Born in the U.S.A. is the seventh studio album by American rock singer-songwriter Bruce Springsteen, released on June 4, 1984. A critical and commercial triumph, it found Springsteen marking a departure in his sound. While its predecessor, the dark and acoustic Nebraska, featured songs of pessimism and isolation, Born in the U.S.A.'s lyrics expressed signs of hope in the daily fight of the ordinary American in following the American Dream, a new feeling complemented by synthesized arrangements and a pop-flavored, radio-oriented sound that helped Springsteen to extend his popularity and appeal to mainstream audiences. The album was supported by an enormous commercial campaign that helped create several hit singles, as well as remixes and music videos.
Born in the U.S.A. was the best-selling album of 1985 in the United States (and also Springsteen's most successful album ever), selling 15 million copies in the U.S alone, and 30 million worldwide. The album produced a record-tying string of seven Top 10 singles (tied with Michael Jackson's Thriller and Janet Jackson's Rhythm Nation 1814) and also a worldwide concert tour (the two-year Born in the U.S.A. Tour) that was a success. The album was lauded by most critics and is often considered one of Springsteen's finest albums (Rolling Stone magazine rated it the 86th-greatest album of all time, his second on the list) along with his 1975 breakthrough, Born to Run. The scathing condemnation of the title track is often misinterpreted as a patriotic anthem as a result of the repeating chorus. Its cover (a close-up of Springsteen's rear in front of an American flag, as he was photographed by Annie Leibovitz) became an iconic image of the era.
In 1981, Springsteen was asked to write music for a film by Paul Schrader called Born in the U.S.A. (Schrader's movie would eventually be released in 1987, entitled Light of Day, featuring Michael J. Fox and Joan Jett). Shortly after, when Springsteen was working on a song titled "Vietnam," he glanced at the script and sang the title. The song, entitled as the work-in-progress movie, was already finished during the sessions of Springsteen's introspective album Nebraska, and Springsteen originally wanted to include it on the album. However, it was removed as it did not coincide with the dark feel of the rest of the songs. The same happened with other songs already cut around January or February 1982 – the energetic rocker "Cover Me" and the intimate "I'm On Fire". Between April and May, Springsteen composed and recorded a number of songs specifically intended for an album besides Nebraska at The Power Station in New York – "Born in the U.S.A.", "Darlington County", "Working on the Highway", "Downbound Train", "I'm Goin' Down" and "Glory Days". By mid-1982, most of the album was already recorded over three months before the commercial release of Nebraska. In May 1983, Springsteen cut another song, "My Hometown" at The Hit Factory and around the end of the year he taped the two final tracks originally considered for the album – "No Surrender" and "Bobby Jean".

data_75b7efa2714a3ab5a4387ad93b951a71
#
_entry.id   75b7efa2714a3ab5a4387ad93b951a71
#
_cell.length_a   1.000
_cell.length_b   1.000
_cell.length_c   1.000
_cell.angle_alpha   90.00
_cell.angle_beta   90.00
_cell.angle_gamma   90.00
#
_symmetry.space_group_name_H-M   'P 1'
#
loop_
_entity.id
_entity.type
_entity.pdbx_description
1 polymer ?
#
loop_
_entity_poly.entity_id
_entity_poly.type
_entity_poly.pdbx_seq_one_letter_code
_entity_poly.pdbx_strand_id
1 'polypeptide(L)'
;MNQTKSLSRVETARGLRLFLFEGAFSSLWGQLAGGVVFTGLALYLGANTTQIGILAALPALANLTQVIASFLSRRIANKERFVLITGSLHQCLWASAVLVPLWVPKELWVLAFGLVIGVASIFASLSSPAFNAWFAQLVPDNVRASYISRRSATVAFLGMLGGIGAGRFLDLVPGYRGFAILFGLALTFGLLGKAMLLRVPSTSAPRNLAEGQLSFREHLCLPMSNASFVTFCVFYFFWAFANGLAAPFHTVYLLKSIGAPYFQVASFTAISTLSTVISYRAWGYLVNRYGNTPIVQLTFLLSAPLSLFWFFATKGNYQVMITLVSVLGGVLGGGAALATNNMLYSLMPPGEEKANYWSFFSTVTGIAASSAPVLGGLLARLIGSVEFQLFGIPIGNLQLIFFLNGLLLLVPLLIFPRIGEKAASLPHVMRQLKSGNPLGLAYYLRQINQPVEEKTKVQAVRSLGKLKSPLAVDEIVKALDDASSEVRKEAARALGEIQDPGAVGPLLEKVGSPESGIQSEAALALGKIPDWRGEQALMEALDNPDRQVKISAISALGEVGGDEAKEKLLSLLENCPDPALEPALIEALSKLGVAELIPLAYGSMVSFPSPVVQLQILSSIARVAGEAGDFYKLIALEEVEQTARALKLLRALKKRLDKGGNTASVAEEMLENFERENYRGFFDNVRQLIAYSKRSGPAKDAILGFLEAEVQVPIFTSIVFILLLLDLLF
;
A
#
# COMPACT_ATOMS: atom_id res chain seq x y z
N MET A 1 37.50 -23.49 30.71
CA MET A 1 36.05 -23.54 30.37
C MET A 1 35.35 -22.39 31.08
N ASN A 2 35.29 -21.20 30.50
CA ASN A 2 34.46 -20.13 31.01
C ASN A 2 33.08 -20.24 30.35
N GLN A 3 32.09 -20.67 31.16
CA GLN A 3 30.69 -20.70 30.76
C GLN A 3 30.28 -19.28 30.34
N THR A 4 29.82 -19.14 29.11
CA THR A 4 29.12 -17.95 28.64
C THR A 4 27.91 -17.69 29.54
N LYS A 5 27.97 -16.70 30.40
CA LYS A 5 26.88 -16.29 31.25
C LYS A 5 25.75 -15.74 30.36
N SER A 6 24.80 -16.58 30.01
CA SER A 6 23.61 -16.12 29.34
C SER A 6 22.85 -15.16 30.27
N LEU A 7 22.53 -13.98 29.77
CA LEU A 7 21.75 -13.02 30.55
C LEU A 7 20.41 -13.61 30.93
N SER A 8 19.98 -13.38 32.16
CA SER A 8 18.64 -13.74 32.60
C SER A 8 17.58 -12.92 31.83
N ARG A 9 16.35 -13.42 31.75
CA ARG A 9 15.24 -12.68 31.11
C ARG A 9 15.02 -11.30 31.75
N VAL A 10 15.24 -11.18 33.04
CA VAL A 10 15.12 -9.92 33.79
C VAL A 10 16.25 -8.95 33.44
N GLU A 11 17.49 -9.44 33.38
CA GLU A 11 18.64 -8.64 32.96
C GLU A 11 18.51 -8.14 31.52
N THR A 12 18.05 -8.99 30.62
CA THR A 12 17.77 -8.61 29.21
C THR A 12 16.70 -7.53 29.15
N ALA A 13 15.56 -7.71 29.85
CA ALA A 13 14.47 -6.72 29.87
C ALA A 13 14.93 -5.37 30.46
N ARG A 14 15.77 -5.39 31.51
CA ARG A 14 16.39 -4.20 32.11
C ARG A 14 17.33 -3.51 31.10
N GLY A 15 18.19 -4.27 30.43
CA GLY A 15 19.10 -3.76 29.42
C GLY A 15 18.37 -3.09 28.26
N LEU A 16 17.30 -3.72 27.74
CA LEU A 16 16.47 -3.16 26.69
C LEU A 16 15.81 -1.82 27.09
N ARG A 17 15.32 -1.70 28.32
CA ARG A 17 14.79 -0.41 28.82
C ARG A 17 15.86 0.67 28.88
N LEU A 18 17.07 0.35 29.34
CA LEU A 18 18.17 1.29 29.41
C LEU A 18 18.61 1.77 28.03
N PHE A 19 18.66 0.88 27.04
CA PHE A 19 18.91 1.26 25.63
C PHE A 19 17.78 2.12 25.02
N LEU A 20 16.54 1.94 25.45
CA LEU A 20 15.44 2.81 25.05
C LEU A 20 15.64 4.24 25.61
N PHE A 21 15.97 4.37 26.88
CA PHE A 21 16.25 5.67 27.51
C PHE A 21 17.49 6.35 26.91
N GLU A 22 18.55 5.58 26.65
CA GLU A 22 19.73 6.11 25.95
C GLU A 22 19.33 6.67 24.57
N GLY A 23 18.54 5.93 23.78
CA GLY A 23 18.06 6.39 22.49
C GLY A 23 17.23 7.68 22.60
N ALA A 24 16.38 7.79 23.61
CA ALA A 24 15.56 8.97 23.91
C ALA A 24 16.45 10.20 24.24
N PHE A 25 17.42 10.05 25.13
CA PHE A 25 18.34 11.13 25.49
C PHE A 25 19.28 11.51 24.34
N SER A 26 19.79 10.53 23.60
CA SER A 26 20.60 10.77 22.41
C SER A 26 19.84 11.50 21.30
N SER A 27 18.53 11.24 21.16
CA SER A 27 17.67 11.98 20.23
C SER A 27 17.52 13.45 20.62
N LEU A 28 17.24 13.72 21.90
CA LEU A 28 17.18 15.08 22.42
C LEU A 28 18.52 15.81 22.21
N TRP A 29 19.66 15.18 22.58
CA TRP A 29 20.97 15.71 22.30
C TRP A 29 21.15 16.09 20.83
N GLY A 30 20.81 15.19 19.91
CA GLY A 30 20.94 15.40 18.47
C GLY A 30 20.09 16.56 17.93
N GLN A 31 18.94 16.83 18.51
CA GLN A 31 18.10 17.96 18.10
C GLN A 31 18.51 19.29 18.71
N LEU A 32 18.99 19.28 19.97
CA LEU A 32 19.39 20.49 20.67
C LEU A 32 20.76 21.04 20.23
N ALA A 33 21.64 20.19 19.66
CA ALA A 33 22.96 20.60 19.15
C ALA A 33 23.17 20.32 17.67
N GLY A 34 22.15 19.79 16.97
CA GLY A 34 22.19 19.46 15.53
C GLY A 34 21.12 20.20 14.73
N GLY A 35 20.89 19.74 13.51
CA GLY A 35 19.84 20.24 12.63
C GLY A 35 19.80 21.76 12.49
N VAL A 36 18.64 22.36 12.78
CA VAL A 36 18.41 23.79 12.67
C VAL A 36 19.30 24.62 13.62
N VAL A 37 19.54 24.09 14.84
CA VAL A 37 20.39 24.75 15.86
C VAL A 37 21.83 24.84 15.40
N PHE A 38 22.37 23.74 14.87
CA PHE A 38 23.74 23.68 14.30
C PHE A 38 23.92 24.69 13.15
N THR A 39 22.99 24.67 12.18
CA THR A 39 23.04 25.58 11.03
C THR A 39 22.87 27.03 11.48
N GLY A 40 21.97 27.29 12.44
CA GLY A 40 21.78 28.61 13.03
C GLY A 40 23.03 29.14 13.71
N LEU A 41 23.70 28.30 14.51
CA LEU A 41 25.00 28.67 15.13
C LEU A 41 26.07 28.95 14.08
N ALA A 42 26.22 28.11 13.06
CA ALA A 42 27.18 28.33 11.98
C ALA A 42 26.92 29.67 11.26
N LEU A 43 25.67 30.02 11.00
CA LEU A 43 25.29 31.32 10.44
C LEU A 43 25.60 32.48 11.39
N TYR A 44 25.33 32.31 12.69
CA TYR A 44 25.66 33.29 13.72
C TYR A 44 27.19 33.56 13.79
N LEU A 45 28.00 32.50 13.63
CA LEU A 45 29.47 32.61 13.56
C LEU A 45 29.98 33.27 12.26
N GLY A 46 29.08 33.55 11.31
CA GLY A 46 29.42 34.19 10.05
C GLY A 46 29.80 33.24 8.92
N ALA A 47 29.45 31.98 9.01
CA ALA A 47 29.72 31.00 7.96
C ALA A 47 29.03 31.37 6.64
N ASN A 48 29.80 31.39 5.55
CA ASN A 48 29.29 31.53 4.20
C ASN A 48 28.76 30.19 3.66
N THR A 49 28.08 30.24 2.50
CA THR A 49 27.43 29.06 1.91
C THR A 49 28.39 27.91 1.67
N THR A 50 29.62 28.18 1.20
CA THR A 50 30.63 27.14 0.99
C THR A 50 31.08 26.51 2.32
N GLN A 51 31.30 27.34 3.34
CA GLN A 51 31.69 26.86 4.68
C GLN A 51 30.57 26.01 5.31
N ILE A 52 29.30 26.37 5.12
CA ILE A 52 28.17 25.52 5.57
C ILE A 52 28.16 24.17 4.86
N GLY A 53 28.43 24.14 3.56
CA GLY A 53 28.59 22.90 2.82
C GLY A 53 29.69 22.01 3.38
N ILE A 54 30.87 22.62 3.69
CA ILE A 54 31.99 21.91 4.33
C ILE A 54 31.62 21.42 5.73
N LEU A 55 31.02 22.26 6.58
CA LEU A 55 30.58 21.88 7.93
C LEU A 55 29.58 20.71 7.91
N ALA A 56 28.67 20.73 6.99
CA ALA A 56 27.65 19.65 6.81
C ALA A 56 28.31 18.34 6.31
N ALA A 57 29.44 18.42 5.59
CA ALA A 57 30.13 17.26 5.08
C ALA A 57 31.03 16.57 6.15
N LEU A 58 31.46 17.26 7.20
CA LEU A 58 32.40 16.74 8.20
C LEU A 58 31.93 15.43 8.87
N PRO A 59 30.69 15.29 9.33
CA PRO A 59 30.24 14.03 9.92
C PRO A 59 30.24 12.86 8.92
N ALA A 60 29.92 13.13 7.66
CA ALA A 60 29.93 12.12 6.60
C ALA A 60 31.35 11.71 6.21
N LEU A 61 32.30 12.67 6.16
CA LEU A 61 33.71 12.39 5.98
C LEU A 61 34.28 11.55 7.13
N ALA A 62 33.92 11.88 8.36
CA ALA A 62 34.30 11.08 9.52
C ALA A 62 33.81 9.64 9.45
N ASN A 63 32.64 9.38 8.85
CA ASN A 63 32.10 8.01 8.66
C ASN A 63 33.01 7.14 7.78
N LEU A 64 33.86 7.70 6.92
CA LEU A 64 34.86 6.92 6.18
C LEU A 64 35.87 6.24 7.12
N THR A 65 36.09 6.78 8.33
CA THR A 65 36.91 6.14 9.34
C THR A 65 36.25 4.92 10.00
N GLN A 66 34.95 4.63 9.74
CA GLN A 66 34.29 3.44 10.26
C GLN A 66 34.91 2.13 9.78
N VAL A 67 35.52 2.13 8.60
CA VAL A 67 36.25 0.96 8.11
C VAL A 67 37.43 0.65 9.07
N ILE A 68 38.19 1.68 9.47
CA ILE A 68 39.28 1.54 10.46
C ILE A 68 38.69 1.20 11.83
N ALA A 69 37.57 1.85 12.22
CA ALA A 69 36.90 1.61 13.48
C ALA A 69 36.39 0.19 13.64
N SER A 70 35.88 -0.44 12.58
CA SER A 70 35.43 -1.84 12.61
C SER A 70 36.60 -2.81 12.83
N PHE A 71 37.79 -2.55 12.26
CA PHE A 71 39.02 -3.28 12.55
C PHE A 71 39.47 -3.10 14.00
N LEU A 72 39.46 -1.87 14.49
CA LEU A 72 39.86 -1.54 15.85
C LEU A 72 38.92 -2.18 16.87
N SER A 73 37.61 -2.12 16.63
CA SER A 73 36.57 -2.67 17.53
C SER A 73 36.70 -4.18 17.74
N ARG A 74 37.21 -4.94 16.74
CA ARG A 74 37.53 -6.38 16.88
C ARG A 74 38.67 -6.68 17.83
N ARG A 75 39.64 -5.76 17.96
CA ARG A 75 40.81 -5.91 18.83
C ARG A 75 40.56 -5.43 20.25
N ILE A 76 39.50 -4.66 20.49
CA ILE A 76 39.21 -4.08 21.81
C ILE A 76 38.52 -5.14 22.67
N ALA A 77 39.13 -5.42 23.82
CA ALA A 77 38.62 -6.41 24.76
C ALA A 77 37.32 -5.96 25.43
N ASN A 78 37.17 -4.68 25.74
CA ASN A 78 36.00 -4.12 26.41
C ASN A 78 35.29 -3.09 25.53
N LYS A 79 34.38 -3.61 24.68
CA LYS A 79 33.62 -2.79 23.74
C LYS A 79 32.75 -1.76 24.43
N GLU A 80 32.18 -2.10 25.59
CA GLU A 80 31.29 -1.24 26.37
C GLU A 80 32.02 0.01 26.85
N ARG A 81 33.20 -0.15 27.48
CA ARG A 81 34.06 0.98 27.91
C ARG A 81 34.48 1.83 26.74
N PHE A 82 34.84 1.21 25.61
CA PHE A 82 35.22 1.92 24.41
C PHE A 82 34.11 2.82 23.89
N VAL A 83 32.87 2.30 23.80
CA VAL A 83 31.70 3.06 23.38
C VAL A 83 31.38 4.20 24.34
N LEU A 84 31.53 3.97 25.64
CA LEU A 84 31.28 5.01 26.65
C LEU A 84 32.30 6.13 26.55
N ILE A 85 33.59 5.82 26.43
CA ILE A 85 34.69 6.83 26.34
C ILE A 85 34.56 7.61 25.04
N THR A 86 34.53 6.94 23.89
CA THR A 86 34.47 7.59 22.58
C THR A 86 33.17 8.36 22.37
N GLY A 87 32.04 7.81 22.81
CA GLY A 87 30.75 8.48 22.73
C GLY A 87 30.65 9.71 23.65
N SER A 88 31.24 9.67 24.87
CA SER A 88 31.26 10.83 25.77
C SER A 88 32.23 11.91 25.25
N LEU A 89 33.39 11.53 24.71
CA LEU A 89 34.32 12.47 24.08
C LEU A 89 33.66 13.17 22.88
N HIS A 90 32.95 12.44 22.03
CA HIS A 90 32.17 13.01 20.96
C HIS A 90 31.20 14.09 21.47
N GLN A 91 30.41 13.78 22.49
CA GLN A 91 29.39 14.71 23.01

A last moment addition was "Dancing in the Dark", a song specifically commissioned by Springsteen's producer and manager Jon Landau, who was satisfied with the material recorded but wanted a blockbuster first single, one that was fresh and directly relevant to Springsteen's current state of mind. Landau and Springsteen got into an argument, but later on Springsteen wrote "Dancing in the Dark" with some trepidation. His irked mood from the day's argument combined with the frustrations at trying to complete the album quickly poured out into the lyrics. As he wrote on his 1998 book Songs, "It went as far in the direction of pop music as I wanted to go – and probably a little farther." However, Springsteen noted that "My heroes, from Hank Williams to Frank Sinatra to Bob Dylan, were popular musicians. They had hits. There was value in trying to connect with a large audience."
One of the songs that was about to be left off the album was "No Surrender". Springsteen claimed that this was because "you don't hold out and triumph all the time in life. (...) You compromise, you suffer defeat; you slip into life's gray areas." E Street Band guitarist Steven Van Zandt convinced Springsteen otherwise: "He argued that the portrait of friendship and the song's expression of the inspirational power of rock music was an important part of the picture."
Born in the U.S.A. became the first compact disc manufactured in the United States for commercial release when CBS and Sony opened its CD manufacturing plant in Terre Haute, Indiana in September 1984. Columbia Records' CDs previously had been imported from Japan.
All songs written by Bruce Springsteen.
- "Born in the U.S.A. – 4:39
- "Cover Me" – 3:27
- "Darlington County" – 4:48
- "Working On the Highway" – 3:11
- "Downbound Train" – 3:35
- "I'm On Fire" – 2:37
- "No Surrender" – 4:00
- "Bobby Jean" – 3:46
- "I'm Goin' Down" – 3:29
- "Glory Days" – 4:15
- "Dancing In The Dark" – 4:00
- "My Hometown" – 4:34
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The liner notes of the album feature an Italian phrase, "Buon viaggio, mio fratello, Little Steven", which is Italian for, "Good journey, my brother, Little Steven". E Street Band member Little Steven Van Zandt left the E Street Band during the making of Born in the U.S.A. to pursue a solo career. He would return to the band during the brief 1995 reunion and during the 1999-2000 Reunion Tour.